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Jam Session (1944)

Approved | | Comedy, Music | 13 April 1944 (USA)
Terry Baxter is a never-say-die Hollywood newcomer from Waterfall Kansas, determined to make it big. And does she have talent. Filled, of course, with lots of musical numbers that showcase her many talents.

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Writers:

(screenplay), (story) | 1 more credit »
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Cast

Cast overview, first billed only:
...
...
George Carter Haven
Charles D. Brown ...
Raymond Stuart
Eddie Kane ...
Lloyd Marley
George Eldredge ...
Berkeley Bell
...
Ms. Tobin
...
Henry
Pauline Drake ...
Evelyn
Charles La Torre ...
Coletti
Anne Loos ...
Neva Canendish
...
Fred Wylie
Charlie Barnet and His Orchestra ...
Charlie Barnet Orchestra (as Charlie Barnet's Orchestra)
Louis Armstrong and His Orchestra ...
Louis Armstrong Orchestra (as Louis Armstrong's Orchestra)
Alvino Rey's Orchestra ...
Alvino Rey Orchestra
Jan Garber's Orchestra ...
Jan Garber Orchestra
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Storyline

Kansas girl Terry Baxter has won a trip to Hollywood, tries to get a job as a dancer and ends up as secretary of screenwriter Haven. She mixes up the scripts, is fired and when she tries to explain to him what happened, she tries to break in a residence - she belives it belongs Haven's boss Stuart, but she is wrong - and is arrested. But Stuart and Haven don't let her drop. Written by Stephan Eichenberg <eichenbe@fak-cbg.tu-muenchen.de>

Plot Summary | Add Synopsis

Taglines:

READ 'EM AND LEAP! (original poster-all caps) See more »

Genres:

Comedy | Music

Certificate:

Approved | See all certifications »
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Details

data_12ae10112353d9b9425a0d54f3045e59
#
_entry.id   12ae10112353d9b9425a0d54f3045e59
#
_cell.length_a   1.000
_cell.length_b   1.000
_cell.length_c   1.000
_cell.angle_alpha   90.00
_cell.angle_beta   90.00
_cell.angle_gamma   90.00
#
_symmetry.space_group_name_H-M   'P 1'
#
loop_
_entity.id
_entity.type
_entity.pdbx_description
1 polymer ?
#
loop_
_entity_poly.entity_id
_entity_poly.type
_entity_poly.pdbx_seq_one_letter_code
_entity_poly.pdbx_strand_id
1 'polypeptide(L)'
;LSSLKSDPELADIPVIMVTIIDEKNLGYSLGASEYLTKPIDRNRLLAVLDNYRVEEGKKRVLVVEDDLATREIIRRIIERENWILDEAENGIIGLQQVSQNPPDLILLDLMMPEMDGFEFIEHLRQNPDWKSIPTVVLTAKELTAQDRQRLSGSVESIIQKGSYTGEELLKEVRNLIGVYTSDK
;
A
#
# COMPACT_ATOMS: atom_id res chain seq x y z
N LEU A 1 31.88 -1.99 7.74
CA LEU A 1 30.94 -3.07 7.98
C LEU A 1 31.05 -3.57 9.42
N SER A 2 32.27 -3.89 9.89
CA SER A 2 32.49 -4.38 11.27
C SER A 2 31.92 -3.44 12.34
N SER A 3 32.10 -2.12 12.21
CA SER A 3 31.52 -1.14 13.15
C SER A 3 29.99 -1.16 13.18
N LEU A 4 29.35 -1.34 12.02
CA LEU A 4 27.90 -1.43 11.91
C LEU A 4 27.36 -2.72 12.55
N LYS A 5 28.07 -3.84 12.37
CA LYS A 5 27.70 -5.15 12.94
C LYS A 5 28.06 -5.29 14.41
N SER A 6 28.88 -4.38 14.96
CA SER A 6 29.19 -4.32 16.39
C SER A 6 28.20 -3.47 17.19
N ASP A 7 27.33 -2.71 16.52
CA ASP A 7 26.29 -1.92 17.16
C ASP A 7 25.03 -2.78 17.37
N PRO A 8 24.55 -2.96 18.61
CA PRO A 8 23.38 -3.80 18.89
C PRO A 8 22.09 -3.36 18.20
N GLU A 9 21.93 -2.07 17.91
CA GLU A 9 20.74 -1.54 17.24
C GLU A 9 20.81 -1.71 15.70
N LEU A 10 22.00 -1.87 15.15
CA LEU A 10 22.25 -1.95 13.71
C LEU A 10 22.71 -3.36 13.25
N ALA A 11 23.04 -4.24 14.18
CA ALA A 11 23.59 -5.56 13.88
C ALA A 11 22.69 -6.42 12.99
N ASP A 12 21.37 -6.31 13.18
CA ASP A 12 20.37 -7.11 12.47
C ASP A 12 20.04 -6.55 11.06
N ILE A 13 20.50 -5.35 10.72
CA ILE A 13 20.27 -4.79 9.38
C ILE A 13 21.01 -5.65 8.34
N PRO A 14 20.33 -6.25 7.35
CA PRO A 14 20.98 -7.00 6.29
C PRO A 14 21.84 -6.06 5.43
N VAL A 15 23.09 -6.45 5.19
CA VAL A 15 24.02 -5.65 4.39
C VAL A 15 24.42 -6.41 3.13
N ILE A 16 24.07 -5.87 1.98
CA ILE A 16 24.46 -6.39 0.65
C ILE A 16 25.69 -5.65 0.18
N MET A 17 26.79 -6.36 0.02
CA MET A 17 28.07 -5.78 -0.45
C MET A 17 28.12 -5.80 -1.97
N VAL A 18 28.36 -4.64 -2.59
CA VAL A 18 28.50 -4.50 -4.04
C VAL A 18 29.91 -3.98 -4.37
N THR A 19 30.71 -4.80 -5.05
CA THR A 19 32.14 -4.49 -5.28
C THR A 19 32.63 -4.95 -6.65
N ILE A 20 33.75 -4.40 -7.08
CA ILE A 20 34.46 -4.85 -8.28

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Language:

Release Date:

13 April 1944 (USA)  »

Also Known As:

A Grande Atracção  »

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Technical Specs

Runtime:

Sound Mix:

Aspect Ratio:

1.37 : 1
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Did You Know?

Connections

Featured in Head (1968) See more »

Soundtracks

Cherokee
Written by Ray Noble
Performed by Charlie Barnet and His Orchestra
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User Reviews

 
Sparkling
2 September 2007 | by (Claremont,USA) – See all my reviews

Sprightly Ann Miller musical featuring many of the top bands and vocalists of the day. Notable too for a rather tough-minded look at the movie industry, as Kansas contest winner Miller tries to break into the big time. The studio scenes are an occasional hoot-- like the stagecoach driving in from the street to shoot an Old West scene! However, the business side gets a pretty realistic and none-to-flattering treatment (maybe the writers' revenge). Some other nice touches-- Alvino Rey's "echo-box dummy" that sings electronic lyrics (that one spooked me); Miller's under-the-staircase bedroom, about big enough for a midget if she doesn't stand up; and the big-finish "marching at ya" tribute to the boys overseas. Miller is engaging throughout, wholesomely pretty with a lot of verve and sparkle. This was perfect war-time escapism, a programmer with no pretensions that despite the years continues to entertain.


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